'Saving Daylight' by putting the clocks back makes about as much sense as 'saving money' by spending all you have in the sales.
This Sunday morning I woke up at 5am to catch a train. It wasn't light, and it wasn't pleasant. But it was nothing like the crushing depression I felt today, as I stepped out into the gloom at 5pm.
In a country where the economy is 99% (that's not an exaggeration) industry and services, who exactly is that extra morning hour for? Before we get sentimental, I'll point out that the remaining 1% - the farmers often considered to benefit from early light - are pretty unconcerned about the whole thing.
The National Farmers Union "certainly would not oppose a change" if it was shown to be beneficial, according to Director of Policy Martin Haworth. And a poll of the body's members suggested a slight overall preference for dressing in the dark instead of being plunged into it halfway through the day.
Quite apart from my impending lethargy, social anxiety and loss of concentration from a time-keeping induced case of Seasonal Affective Disorder (thought to affect 7% of the population), there are serious advantages to a lighter evening.
The Royal Society for the Prevention of Accidents (RoSPA) has been pushing for decades to keep British Summer Time all winter and introduce 'double summertime' in the summer, in order to reduce the number of accidents and save lives. Personally, I'm overjoyed to hear 'health and safety' advocating something that sounds so much fun.
Our modern lifestyle calls for far more activity in the early evening than in the early morning. A change in the hours of darkness to reflect this would make our lives easier - and would carry environmental benefits as well. The reduction in CO2 emissions from no longer lighting and heating our way in the unnatural winter darkness is equivalent to taking 185,000 cars off the roads.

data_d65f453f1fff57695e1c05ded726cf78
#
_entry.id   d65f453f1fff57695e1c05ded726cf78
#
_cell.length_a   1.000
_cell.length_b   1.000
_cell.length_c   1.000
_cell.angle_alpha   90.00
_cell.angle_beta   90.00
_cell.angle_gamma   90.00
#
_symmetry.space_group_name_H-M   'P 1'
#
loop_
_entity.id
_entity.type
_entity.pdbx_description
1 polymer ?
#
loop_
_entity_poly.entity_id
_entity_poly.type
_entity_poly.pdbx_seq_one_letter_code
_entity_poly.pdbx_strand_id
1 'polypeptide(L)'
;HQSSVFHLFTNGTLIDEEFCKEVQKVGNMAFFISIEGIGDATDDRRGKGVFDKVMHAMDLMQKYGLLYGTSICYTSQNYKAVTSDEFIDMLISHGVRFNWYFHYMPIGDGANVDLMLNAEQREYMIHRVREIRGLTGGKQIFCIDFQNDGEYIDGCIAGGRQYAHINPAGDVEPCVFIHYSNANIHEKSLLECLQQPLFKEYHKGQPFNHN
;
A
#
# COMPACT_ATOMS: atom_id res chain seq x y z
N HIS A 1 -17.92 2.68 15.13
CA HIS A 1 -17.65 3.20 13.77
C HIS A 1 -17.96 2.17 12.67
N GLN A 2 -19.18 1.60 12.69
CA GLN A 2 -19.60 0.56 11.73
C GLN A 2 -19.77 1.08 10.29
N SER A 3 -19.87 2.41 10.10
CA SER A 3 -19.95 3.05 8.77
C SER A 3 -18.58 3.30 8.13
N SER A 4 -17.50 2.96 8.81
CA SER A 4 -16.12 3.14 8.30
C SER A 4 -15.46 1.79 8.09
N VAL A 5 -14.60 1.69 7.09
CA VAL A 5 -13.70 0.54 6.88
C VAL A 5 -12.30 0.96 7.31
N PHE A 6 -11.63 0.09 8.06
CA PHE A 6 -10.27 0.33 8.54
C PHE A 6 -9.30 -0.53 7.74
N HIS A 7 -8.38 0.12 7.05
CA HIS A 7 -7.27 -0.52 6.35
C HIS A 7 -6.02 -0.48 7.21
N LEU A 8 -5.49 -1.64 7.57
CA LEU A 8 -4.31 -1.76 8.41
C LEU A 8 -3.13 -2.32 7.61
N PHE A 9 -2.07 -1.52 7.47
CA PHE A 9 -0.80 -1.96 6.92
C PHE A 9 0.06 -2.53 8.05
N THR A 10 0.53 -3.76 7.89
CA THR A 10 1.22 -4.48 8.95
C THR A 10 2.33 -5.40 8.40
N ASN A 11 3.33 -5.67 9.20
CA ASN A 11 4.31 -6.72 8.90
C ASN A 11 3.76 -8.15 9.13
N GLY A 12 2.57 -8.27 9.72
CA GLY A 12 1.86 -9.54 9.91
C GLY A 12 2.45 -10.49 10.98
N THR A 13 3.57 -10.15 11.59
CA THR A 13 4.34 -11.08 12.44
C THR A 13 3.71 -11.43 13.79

There are a few objections to this plan. The first, which I mention for the sake of light entertainment, is that we are British, and would prefer British darkness to the European sunshine, which we would be forced to endure if we put Britain on the same time as France and Germany. I can only assume that these objectors have never been on a package holiday, because there are plenty of British travellers who don't seem to mind European sun at all. As for the Daily Mail's 'Vampire bill' forcing the UK onto 'Berlin Time', well, I think it speaks for itself.
More seriously, since it recently got the Daylight Savings Bill a flood of cold water from Cameron, is the impact on Scotland, where on the shortest day it wouldn't get light till 9am, and be dark by 3.20pm. Scots won't accept the bill, according to Mr Cameron, the flames of their fire fanned by some rather incendiary commentary from Boris Johnson on Monday.
But what, precisely, is the objection? First Minister Salmond is firmly opposed. But the Scottish National Farmers Union joins its UK counterpart in favour of review, while RoSPA Scotland says that changing the time would save 80 lives on Scottish roads each year. Within Scotland, opinion is far from simple - as Lesley Riddoch writes in the New Scotsman.
One can't help wondering whether the crux of the issue is that the Scottish government feels obliged to oppose any 'English' measure, while Cameron is desperate to offer sops to the Scottish public in a desperate attempt to prevent them voting themselves independence a few years down the line.
Whatever the story, it's rather sad to see this politico squabbling getting in the way of the few minutes of daylight which English or Scottish office workers can expect to see in a winter's day. I'm not convinced by any of the arguments against the move to combined double and single Summer Time, and I hope change is coming, without too much small-minded nationalist wrangling.
And I'm tickled by the idea that, if and when England and Scotland become sufficiently independent to adopt different time zones, we might see tourists flocking south over the border to enjoy a few hours of brilliant European light.